Every day brings a reminder of how weather, climate and water affect the lives and livelihoods of each and every one of us, whether we live in Washington, D.C., Nairobi, or Dhaka. As this publication goes to print, more than 5,000 people are reported missing or presumed dead after major flooding in Uttarakhand, India; while in other parts of the world it is a lack of water cou- pled with extreme temperatures—that is taking lives and destroying livelihoods.
Developing economies are particularly vulnerable because they are predomi- nately poor, less resilient and prone to natural hazards—and also because many don’t have the capacity to provide risk information to their own citizens or man- age disasters effectively.
As the world’s population continues to grow, more and more people will be exposed to hazards. Over the past 30 years there has been a 114 percent increase in the number of people living in flood-prone river basins, and a 192 percent increase in the number of people exposed to tropical cyclones. Many of these people live in poorly planned urban areas, further increasing their vulnerability and exposure.
One part of the solution is to invest in structural mitigation measures (such as dams and levees); another is to map the hazards, identify vulnerabili- ties, provide accurate risk information and build early-warning platforms to enable early action in the face of extreme weather. Even a few minutes’ warning can save lives, and longer lead times can help people protect livelihoods.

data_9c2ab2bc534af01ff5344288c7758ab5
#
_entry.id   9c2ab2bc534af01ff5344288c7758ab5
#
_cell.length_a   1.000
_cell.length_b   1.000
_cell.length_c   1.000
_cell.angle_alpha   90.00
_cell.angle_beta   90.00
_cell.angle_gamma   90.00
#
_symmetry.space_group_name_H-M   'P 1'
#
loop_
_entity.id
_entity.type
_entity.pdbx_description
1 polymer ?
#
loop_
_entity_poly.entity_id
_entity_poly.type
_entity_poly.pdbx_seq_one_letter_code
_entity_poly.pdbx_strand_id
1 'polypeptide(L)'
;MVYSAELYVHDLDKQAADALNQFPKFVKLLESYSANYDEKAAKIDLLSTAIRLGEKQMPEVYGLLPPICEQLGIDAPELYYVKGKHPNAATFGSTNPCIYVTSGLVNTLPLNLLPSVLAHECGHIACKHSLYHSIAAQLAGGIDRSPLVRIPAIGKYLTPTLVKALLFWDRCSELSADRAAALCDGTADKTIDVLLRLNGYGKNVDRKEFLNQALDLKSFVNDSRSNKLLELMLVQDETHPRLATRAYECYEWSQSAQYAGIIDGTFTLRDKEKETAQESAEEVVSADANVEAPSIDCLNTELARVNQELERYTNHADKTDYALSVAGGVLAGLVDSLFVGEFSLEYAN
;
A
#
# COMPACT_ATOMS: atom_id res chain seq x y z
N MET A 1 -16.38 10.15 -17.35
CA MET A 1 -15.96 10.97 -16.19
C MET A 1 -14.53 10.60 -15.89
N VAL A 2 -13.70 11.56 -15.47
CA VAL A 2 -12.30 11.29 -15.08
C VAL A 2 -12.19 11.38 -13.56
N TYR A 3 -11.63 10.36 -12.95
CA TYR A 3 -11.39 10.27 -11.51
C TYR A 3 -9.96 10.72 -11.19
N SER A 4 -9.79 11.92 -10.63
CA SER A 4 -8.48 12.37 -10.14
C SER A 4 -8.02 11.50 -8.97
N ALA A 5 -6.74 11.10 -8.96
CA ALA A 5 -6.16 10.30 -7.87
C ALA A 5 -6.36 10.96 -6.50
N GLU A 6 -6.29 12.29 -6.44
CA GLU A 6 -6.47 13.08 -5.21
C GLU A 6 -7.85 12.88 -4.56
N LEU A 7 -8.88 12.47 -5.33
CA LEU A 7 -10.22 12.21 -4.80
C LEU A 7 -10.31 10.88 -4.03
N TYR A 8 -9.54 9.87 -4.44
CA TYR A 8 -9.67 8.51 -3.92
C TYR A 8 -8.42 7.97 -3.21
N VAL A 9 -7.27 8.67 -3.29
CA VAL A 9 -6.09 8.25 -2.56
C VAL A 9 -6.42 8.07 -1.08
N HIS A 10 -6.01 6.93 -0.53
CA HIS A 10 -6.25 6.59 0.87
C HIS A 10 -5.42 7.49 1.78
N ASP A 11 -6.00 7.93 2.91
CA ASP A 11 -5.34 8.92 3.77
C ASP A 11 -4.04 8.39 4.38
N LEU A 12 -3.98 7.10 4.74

Effective early warnings can make the difference between life and death. But, as this report shows, the National Meteorological and Hydrological Services (NMHSs), tasked with producing such warnings, often lack capacity and resources. NMHSs in more than 100 countries—mostly in Africa—are in dire need of modernization investments.
By providing an overview of the vital role of NMHSs and highlighting the issues they face in many countries, this report aims to increase government and development agencies’ understanding of the value of NMHSs and thecommitments required to maintain their operations. More than that, the report provides convincing arguments that adequate support for NMHSs can have significant return on investment.
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